Moral Development Theories--secular and Religious: A Comparative Study

Front Cover
Greenwood Publishing Group, 1997 - Religion - 311 pages
Moral Development Theories--Secular and Religious introduces readers to 13 secular models and 13 religious theories in a wide-ranging comparative study of the roots of moral development. The secular models include attribution theory, cognitive-structural views, social-learning and social-cognition approaches, Freud's psychoanalysis (plus Erikson and Fromm), Marxist beliefs, a composite theory, Hoffman's conception of empathy, Anderson's information-integration view, Gilligan's gender distinction, Sutherland and Cressey's explanation of delinquency, and Lovinger on ego development. Religious theories represent the Judaic-Christian-Islamic line, Hinduism and derivatives (Buddhism, Jainism, Sikhism), Confucianism, Shinto, and four minor theories drawn from the belief systems of the Navajo, Zulus, Vodou adherents, and Okinawans.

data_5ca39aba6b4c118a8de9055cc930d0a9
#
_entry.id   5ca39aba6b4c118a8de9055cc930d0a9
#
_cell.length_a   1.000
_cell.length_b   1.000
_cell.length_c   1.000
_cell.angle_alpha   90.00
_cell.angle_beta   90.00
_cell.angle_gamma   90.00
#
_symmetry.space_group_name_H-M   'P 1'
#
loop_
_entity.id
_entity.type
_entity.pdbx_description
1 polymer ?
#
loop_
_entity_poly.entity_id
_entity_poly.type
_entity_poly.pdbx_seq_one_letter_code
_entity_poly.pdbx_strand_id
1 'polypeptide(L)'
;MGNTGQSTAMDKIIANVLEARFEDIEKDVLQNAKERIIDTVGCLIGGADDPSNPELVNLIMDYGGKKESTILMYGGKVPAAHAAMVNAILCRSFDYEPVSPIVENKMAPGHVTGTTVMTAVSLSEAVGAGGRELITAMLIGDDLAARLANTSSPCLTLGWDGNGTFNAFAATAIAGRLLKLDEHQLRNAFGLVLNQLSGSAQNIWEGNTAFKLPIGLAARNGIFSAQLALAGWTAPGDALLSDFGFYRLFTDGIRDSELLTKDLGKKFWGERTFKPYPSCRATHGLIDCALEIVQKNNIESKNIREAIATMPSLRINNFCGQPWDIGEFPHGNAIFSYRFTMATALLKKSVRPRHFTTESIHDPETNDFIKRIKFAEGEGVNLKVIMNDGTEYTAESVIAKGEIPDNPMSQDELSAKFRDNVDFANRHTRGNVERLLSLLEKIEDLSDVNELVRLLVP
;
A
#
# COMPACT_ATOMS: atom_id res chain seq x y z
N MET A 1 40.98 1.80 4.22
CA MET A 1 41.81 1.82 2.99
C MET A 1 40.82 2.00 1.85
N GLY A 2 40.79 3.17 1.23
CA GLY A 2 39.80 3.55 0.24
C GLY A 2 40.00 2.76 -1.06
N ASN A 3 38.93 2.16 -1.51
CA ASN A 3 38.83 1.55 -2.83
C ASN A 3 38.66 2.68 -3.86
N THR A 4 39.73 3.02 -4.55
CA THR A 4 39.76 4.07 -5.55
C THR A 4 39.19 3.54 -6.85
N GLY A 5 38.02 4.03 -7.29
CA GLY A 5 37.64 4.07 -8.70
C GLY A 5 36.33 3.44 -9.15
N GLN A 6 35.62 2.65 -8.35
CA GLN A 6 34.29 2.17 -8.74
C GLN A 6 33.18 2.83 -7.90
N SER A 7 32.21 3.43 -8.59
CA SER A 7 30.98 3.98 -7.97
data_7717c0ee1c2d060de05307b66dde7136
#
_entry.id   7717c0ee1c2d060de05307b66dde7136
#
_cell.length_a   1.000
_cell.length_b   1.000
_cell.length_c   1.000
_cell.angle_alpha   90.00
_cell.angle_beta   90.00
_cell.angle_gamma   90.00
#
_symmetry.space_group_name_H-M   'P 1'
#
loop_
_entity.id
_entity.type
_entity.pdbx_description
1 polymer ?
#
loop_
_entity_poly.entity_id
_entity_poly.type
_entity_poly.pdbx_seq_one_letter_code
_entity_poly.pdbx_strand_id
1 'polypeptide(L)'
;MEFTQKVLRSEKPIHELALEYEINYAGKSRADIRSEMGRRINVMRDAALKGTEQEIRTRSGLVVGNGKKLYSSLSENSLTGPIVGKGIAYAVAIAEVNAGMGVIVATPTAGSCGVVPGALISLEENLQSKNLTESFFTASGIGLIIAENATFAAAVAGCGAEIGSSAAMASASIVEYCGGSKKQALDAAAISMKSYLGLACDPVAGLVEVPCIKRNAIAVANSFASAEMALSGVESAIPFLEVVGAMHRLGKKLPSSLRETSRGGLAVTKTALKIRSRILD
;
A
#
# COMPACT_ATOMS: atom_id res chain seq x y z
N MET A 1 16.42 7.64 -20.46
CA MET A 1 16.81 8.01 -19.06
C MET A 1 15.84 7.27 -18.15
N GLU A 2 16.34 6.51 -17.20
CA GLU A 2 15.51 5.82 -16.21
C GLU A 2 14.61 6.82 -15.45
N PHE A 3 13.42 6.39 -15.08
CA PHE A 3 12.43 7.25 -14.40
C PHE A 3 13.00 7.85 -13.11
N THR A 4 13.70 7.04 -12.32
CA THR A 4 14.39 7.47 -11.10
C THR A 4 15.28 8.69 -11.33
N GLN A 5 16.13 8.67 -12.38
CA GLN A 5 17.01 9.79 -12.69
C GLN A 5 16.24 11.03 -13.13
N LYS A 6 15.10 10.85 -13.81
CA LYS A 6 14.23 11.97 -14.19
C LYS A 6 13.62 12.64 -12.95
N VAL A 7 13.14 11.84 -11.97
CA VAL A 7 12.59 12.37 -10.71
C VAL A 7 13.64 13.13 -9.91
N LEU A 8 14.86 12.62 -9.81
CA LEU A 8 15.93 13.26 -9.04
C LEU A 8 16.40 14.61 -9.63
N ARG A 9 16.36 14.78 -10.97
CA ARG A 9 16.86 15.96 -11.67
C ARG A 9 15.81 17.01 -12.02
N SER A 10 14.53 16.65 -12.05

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Contents

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III
IV
19
V
25
VI
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VIII
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XVIII
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X
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About the author (1997)

R. MURRAY THOMAS is Professor Emeritus of Educational Psychology at the University of California, Santa Barbara.

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